BTB 7Mm Weatherby Magnum Lead

Behind the Bullet: 7mm Weatherby Magnum

Introduced in the mid-1940s, the 7mm Weatherby Magnum case has minimal taper, maximizing powder capacity, and the correlative muzzle velocities show Roy Weatherby’s penchant for speed. Anything the popular 7mm Rem. Mag. will do, the 7mm Weatherby will do just a bit faster.

Behind the Bullet: .300 PRC

A beltless non-rebated .30-caliber magnum rifle cartridge designed for extreme performance at long range, the .300 PRC is the product of years of tinkering by Hornady. It will handle almost any game in North America and is fully capable of doing double duty as a long-range target choice.

Behind the Bullet: .350 Rigby Magnum

The .350 Rigby Magnum is vastly overlooked even among rifle cranks but was at one time as popular as the .375 H&H Magnum. Released in 1908, it is an entirely original design, and was the first to feature the sharp 45-degree shoulder which is the hallmark of the Rigby designs.

5 Reasons to Learn How to Reload Ammunition

Here are five reasons why it’s worthwhile to start acquiring the knowledge and tools needed to reload your ammunition.

Why Every Hunter Should Own a Rifle in a Common Caliber

Having a rifle chambered in one of the most popular calibers—even if not the coolest rifle in your collection—just makes sense. Here's why.

An Ode to the .375 H&H Magnum

For over a century, the .375 H&H has routinely, consistently and reliably made happy hunters around the world, and we wouldn’t be surprised if it continues to do so for another century.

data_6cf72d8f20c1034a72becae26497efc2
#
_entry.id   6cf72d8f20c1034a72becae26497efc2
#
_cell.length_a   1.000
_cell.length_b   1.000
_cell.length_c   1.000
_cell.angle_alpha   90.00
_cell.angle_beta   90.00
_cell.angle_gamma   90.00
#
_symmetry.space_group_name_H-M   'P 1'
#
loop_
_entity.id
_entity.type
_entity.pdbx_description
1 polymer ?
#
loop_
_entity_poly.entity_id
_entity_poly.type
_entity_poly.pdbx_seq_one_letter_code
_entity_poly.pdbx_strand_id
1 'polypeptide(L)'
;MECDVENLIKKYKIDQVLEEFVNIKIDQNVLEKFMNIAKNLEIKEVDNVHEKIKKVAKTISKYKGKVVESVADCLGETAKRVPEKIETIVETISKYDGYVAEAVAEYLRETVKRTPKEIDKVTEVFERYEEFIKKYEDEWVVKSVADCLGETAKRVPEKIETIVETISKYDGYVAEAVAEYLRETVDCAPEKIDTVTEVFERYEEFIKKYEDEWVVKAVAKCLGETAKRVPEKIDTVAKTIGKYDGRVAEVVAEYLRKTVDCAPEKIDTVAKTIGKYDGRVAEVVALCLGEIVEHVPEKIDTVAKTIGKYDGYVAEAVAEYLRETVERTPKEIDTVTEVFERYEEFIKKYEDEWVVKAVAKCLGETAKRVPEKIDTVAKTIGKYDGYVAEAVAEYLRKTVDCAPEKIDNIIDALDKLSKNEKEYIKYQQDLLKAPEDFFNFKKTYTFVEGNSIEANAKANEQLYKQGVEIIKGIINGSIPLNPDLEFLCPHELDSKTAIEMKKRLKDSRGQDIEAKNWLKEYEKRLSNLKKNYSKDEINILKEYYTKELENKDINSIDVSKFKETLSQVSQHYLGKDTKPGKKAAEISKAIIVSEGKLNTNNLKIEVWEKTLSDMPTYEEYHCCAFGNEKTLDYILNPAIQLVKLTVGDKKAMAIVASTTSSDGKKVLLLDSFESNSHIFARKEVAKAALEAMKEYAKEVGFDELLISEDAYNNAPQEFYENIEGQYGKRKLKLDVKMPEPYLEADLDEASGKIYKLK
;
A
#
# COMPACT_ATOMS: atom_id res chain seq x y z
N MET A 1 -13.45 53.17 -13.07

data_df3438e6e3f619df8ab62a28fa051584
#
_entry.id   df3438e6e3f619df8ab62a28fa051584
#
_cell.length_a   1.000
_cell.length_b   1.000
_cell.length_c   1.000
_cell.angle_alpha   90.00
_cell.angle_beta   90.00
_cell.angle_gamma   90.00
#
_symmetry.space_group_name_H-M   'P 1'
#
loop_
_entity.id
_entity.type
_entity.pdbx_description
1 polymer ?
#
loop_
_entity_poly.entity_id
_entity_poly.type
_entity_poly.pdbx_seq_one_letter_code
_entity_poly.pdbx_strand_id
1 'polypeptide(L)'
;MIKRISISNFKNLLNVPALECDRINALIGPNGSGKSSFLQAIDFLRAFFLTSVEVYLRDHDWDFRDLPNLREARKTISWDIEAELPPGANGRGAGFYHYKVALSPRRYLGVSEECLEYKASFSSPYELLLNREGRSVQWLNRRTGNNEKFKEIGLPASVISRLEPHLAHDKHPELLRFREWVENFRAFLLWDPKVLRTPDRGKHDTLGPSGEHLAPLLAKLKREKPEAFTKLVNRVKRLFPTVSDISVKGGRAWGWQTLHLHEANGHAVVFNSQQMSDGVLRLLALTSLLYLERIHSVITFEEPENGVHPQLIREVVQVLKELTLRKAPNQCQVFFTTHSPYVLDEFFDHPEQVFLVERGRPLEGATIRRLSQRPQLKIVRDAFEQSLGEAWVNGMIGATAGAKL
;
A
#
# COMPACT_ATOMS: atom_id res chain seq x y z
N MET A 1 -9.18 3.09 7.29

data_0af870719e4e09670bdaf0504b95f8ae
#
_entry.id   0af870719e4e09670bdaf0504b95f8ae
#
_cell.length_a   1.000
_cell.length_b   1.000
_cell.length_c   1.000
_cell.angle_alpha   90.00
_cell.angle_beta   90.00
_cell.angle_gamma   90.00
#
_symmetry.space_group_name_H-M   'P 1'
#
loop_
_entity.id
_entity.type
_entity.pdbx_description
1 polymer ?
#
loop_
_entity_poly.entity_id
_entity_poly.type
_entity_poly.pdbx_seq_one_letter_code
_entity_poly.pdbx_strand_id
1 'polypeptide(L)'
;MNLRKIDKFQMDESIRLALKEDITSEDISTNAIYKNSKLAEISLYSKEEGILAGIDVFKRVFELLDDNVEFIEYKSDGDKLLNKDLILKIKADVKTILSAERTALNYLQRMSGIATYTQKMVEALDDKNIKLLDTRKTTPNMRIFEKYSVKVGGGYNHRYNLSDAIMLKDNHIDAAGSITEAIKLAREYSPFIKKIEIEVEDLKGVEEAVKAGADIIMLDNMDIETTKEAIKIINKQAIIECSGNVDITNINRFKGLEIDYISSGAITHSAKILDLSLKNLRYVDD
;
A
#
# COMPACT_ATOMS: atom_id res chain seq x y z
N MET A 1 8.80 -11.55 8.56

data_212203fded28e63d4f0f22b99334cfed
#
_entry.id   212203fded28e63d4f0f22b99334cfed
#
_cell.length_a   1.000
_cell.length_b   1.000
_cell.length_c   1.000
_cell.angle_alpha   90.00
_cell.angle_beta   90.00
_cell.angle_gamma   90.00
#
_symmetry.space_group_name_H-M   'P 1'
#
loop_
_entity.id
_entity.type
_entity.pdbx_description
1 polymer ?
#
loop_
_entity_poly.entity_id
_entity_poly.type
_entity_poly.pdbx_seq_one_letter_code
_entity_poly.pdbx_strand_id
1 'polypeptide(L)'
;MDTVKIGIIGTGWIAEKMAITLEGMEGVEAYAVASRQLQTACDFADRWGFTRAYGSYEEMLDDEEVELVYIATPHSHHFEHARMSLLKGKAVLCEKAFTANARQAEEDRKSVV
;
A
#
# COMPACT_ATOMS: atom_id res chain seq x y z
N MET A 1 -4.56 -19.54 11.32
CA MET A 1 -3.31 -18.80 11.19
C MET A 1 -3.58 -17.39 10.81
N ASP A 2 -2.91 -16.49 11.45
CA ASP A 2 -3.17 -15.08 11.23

Head to Head: .375 Ruger vs. .375 H&H Magnum

Is it worthwhile for the hunter looking for a .375 to choose the Ruger over the older, timeless .375 H&H Magnum? Contributor Philip Massaro examines the pros and cons of each cartridge.

Behind the Bullet: .416 Rigby

The cartridge’s sheer size, steep shoulder and Rigby name all add up to a century-plus-old classic that isn’t going anywhere anytime soon.

Head to Head: .404 Jeffery vs. .416 Rigby

While both cartridges have a rather impeccable reputation, which makes a better choice for the dangerous game hunter? Contributor Philip Massaro takes a closer look at what makes each cartridge tick.

Head to Head: .35 Whelen vs. 9.3x62mm Mauser

The .35 Whelen and the 9.3x62mm Mauser have cases within a millimeter in length and a bullet diameter just a few thousandths apart, so which cartridge would a hunter choose?

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